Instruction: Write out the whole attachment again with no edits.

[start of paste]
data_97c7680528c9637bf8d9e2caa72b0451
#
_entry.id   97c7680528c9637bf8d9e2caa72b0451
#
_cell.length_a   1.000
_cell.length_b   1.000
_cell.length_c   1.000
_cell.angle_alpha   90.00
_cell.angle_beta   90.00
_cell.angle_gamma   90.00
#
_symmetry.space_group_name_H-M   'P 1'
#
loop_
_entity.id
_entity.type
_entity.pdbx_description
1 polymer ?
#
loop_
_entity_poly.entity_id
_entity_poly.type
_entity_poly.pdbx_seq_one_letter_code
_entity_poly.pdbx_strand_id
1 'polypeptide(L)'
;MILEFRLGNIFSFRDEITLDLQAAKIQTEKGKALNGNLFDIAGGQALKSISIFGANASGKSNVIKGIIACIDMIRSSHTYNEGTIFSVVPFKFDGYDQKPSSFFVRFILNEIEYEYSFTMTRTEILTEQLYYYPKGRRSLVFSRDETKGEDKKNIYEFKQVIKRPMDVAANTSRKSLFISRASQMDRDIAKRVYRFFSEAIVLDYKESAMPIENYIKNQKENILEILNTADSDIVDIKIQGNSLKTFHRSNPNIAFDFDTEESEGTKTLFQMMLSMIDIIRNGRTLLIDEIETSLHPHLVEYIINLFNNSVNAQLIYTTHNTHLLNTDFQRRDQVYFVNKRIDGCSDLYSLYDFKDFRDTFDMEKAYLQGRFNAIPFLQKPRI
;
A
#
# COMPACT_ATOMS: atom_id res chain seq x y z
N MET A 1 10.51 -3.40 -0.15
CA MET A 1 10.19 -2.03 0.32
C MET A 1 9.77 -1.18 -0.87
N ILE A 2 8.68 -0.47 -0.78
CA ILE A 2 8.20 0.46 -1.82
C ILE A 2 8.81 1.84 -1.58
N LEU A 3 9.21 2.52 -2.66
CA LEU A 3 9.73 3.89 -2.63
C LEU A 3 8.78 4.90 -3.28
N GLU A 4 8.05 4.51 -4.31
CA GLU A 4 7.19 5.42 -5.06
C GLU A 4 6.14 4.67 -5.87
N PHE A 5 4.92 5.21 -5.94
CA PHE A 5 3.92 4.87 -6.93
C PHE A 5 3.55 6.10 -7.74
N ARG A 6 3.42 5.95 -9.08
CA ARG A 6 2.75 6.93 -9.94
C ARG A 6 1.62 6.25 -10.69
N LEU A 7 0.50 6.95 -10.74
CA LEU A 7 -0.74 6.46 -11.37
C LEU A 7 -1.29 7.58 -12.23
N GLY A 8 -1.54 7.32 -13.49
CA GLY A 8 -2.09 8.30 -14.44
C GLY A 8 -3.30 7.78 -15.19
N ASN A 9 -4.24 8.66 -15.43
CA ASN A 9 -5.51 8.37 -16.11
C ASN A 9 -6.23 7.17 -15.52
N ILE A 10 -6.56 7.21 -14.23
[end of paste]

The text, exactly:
data_97c7680528c9637bf8d9e2caa72b0451
#
_entry.id   97c7680528c9637bf8d9e2caa72b0451
#
_cell.length_a   1.000
_cell.length_b   1.000
_cell.length_c   1.000
_cell.angle_alpha   90.00
_cell.angle_beta   90.00
_cell.angle_gamma   90.00
#
_symmetry.space_group_name_H-M   'P 1'
#
loop_
_entity.id
_entity.type
_entity.pdbx_description
1 polymer ?
#
loop_
_entity_poly.entity_id
_entity_poly.type
_entity_poly.pdbx_seq_one_letter_code
_entity_poly.pdbx_strand_id
1 'polypeptide(L)'
;MILEFRLGNIFSFRDEITLDLQAAKIQTEKGKALNGNLFDIAGGQALKSISIFGANASGKSNVIKGIIACIDMIRSSHTYNEGTIFSVVPFKFDGYDQKPSSFFVRFILNEIEYEYSFTMTRTEILTEQLYYYPKGRRSLVFSRDETKGEDKKNIYEFKQVIKRPMDVAANTSRKSLFISRASQMDRDIAKRVYRFFSEAIVLDYKESAMPIENYIKNQKENILEILNTADSDIVDIKIQGNSLKTFHRSNPNIAFDFDTEESEGTKTLFQMMLSMIDIIRNGRTLLIDEIETSLHPHLVEYIINLFNNSVNAQLIYTTHNTHLLNTDFQRRDQVYFVNKRIDGCSDLYSLYDFKDFRDTFDMEKAYLQGRFNAIPFLQKPRI
;
A
#
# COMPACT_ATOMS: atom_id res chain seq x y z
N MET A 1 10.51 -3.40 -0.15
CA MET A 1 10.19 -2.03 0.32
C MET A 1 9.77 -1.18 -0.87
N ILE A 2 8.68 -0.47 -0.78
CA ILE A 2 8.20 0.46 -1.82
C ILE A 2 8.81 1.84 -1.58
N LEU A 3 9.21 2.52 -2.66
CA LEU A 3 9.73 3.89 -2.63
C LEU A 3 8.78 4.90 -3.28
N GLU A 4 8.05 4.51 -4.31
CA GLU A 4 7.19 5.42 -5.06
C GLU A 4 6.14 4.67 -5.87
N PHE A 5 4.92 5.21 -5.94
CA PHE A 5 3.92 4.87 -6.93
C PHE A 5 3.55 6.10 -7.74
N ARG A 6 3.42 5.95 -9.08
CA ARG A 6 2.75 6.93 -9.94
C ARG A 6 1.62 6.25 -10.69
N LEU A 7 0.50 6.95 -10.74
CA LEU A 7 -0.74 6.46 -11.37
C LEU A 7 -1.29 7.58 -12.23
N GLY A 8 -1.54 7.32 -13.49
CA GLY A 8 -2.09 8.30 -14.44
C GLY A 8 -3.30 7.78 -15.19
N ASN A 9 -4.24 8.66 -15.43
CA ASN A 9 -5.51 8.37 -16.11
C ASN A 9 -6.23 7.17 -15.52
N ILE A 10 -6.56 7.21 -14.23